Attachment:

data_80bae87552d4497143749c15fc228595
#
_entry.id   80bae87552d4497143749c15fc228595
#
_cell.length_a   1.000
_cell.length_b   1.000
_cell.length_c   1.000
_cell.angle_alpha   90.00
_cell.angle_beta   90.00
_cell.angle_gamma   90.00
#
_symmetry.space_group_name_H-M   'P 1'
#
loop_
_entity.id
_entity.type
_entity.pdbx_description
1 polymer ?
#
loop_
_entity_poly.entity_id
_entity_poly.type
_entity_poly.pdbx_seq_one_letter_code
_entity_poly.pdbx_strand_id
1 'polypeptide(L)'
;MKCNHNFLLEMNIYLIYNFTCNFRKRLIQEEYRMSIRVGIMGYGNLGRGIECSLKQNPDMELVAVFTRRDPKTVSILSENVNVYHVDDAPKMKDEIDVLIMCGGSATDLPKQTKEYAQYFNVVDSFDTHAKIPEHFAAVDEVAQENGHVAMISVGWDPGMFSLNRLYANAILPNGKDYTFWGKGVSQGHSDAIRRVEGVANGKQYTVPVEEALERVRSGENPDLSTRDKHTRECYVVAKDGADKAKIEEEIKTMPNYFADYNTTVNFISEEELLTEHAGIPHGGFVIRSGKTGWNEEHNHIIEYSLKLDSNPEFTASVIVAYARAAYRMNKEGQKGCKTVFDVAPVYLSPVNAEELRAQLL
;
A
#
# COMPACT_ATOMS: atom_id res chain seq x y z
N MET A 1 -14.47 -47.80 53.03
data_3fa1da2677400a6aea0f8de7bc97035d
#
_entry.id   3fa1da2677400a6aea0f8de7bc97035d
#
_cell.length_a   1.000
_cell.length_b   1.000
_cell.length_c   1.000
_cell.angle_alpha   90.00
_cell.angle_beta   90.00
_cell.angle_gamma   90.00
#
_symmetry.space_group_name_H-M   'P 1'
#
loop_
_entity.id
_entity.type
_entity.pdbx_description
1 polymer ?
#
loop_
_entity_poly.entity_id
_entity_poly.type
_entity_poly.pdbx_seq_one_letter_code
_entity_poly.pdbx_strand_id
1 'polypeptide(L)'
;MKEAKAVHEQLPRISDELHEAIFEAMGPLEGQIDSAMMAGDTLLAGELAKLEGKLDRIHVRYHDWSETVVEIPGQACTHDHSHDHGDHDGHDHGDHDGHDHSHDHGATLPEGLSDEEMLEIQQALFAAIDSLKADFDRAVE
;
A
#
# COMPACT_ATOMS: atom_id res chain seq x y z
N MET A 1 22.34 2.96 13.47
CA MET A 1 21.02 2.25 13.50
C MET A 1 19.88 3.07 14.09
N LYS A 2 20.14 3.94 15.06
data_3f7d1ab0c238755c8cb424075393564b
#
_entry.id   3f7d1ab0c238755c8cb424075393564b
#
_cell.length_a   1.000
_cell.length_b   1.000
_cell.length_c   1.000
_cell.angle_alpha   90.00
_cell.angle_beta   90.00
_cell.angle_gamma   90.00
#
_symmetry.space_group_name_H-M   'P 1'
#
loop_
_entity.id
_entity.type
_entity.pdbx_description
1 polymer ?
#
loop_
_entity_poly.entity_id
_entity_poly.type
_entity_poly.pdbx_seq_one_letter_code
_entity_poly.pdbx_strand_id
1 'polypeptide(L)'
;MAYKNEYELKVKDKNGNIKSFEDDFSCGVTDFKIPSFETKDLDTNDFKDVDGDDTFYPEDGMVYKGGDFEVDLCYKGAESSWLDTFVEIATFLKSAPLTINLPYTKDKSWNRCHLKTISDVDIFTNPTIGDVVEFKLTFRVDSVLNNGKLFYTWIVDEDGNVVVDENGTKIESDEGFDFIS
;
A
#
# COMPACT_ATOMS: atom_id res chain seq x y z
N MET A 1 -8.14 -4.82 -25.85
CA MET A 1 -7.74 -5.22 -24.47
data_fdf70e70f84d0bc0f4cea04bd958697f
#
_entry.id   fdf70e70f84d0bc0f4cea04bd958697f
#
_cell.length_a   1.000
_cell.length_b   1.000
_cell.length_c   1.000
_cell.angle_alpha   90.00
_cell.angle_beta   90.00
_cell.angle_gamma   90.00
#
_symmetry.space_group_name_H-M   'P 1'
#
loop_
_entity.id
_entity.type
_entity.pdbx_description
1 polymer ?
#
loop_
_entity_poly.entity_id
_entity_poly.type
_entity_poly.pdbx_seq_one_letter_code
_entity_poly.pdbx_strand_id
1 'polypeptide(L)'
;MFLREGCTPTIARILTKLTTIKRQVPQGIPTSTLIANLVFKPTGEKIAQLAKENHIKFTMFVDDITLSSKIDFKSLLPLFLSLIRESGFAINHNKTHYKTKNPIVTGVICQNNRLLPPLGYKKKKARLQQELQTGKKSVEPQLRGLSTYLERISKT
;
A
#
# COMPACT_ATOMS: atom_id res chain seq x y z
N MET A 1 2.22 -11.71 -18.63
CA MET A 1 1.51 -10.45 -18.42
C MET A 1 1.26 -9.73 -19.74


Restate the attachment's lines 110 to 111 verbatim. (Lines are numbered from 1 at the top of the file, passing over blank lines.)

#
loop_